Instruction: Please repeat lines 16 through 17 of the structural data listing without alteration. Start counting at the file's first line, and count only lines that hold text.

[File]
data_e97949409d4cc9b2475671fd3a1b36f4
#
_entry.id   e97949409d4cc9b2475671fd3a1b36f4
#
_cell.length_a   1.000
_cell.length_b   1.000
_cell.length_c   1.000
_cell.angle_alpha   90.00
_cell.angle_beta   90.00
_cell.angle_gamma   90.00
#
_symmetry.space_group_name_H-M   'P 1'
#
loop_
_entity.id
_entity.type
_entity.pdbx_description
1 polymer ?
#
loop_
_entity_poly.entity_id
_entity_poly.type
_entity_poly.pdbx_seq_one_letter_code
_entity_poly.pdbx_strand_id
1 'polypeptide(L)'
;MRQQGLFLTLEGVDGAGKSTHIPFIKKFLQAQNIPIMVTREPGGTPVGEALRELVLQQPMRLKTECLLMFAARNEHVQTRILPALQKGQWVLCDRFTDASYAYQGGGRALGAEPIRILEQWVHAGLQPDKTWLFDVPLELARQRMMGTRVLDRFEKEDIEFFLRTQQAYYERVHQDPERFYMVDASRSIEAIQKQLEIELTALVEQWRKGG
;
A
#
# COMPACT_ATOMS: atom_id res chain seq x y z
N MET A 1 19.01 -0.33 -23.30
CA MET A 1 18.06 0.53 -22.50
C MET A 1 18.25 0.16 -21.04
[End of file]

_entity.type
_entity.pdbx_description